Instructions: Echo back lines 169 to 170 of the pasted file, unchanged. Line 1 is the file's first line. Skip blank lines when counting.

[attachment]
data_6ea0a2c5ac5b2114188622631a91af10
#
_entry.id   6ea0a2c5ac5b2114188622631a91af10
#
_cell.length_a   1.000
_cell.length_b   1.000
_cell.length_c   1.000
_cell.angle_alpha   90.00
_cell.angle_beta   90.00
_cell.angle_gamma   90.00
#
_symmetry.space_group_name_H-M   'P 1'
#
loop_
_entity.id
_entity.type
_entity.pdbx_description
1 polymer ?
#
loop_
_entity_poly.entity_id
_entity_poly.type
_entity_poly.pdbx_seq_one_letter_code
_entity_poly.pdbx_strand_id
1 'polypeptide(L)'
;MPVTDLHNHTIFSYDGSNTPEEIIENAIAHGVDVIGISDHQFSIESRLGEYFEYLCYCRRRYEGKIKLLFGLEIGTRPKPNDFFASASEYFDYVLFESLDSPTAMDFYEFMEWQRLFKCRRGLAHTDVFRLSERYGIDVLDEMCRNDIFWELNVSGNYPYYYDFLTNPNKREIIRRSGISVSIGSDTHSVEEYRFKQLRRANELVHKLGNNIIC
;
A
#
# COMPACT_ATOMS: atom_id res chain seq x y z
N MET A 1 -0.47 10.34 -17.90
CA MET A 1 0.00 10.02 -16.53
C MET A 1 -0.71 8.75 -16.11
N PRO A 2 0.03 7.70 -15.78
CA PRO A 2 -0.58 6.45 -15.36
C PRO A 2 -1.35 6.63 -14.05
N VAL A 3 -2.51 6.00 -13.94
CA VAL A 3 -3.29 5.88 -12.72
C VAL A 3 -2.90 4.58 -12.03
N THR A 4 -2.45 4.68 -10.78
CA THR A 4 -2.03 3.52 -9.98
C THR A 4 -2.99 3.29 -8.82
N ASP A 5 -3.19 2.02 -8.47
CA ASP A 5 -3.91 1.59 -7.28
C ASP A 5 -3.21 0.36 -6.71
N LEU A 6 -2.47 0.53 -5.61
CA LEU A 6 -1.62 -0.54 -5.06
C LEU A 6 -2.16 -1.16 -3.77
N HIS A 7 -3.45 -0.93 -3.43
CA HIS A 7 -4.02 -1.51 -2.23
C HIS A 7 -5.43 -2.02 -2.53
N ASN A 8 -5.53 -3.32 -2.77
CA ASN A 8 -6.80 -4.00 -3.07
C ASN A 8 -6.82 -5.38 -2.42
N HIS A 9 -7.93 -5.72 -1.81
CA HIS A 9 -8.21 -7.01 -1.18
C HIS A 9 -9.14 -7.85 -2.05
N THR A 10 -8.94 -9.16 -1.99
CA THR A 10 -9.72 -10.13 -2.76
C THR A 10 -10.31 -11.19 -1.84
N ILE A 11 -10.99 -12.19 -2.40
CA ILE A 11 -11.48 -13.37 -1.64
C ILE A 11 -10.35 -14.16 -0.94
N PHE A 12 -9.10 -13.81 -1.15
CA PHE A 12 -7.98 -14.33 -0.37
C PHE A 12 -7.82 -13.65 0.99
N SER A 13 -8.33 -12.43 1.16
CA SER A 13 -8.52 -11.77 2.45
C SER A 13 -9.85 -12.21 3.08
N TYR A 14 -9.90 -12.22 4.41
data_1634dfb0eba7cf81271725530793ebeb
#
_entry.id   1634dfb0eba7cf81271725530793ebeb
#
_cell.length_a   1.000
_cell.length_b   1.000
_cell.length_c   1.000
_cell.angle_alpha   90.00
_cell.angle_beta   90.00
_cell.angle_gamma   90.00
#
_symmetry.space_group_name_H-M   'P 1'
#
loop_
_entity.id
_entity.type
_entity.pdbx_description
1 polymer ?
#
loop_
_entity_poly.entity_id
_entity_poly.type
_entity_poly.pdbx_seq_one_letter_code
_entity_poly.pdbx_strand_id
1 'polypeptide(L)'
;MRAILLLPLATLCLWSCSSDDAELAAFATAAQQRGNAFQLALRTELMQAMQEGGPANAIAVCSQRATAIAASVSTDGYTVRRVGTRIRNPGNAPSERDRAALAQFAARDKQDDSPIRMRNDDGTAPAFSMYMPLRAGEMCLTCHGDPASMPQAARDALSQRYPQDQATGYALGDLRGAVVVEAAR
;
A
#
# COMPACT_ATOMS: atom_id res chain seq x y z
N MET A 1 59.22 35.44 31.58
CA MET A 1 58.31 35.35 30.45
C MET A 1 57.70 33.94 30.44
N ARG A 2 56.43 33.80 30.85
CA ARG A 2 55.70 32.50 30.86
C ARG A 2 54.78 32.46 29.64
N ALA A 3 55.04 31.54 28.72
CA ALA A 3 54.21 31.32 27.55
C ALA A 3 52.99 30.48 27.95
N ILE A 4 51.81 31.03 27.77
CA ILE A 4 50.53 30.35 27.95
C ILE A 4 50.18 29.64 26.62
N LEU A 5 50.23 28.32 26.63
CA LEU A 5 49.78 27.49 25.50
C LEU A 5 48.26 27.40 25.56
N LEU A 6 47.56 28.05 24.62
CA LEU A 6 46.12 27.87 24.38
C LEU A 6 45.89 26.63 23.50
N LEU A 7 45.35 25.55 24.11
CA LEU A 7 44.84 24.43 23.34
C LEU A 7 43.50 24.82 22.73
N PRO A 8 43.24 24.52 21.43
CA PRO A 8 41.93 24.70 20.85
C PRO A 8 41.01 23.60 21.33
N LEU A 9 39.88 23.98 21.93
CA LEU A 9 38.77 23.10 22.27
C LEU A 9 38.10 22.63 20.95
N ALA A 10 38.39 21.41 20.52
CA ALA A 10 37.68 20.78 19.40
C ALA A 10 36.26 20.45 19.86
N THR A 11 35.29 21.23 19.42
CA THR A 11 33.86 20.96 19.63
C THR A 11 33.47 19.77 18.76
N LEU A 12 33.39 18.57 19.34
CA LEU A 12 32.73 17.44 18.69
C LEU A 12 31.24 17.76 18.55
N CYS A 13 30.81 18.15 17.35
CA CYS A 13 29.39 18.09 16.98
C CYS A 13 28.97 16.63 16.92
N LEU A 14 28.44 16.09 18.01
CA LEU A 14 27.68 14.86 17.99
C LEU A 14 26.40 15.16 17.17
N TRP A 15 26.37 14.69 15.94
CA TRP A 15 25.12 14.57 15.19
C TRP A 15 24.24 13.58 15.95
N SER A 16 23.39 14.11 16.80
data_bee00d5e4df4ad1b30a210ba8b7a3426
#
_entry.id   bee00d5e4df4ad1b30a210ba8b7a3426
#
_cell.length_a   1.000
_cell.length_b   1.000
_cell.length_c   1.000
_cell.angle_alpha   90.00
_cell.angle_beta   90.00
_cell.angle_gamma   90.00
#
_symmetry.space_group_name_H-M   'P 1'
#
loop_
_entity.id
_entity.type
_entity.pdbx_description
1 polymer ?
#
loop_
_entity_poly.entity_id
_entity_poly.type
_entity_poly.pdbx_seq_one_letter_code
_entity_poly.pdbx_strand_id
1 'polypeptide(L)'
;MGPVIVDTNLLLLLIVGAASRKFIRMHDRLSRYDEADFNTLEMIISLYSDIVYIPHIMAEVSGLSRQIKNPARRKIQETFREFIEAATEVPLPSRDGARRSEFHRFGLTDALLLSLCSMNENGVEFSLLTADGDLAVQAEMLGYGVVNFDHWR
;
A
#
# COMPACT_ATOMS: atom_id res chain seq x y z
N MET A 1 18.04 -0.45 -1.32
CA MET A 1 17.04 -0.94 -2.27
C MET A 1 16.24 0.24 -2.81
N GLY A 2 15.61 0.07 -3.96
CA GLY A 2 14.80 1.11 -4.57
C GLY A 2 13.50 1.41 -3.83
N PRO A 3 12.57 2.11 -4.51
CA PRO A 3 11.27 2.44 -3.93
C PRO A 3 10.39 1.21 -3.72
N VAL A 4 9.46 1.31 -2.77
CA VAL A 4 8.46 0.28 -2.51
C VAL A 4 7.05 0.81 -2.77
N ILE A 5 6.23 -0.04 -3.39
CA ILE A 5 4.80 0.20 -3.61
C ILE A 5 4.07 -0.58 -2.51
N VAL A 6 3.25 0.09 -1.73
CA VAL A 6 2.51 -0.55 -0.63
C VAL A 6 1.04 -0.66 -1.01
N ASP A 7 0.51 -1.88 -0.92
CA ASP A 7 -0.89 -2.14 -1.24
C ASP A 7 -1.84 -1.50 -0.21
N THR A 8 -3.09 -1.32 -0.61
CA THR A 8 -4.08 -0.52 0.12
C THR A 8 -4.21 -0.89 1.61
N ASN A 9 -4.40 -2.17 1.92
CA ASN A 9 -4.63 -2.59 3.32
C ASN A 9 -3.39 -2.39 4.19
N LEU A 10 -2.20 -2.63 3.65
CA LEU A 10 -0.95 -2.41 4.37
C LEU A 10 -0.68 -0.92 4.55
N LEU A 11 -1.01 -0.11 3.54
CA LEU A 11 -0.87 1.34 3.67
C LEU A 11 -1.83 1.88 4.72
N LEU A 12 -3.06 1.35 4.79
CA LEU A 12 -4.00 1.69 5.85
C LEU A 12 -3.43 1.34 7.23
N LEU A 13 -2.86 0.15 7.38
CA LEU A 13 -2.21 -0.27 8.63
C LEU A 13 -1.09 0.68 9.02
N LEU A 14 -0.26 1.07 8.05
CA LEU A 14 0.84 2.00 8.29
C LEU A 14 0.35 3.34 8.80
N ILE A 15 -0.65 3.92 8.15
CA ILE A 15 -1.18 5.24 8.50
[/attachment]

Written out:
_entity_poly.pdbx_seq_one_letter_code
_entity_poly.pdbx_strand_id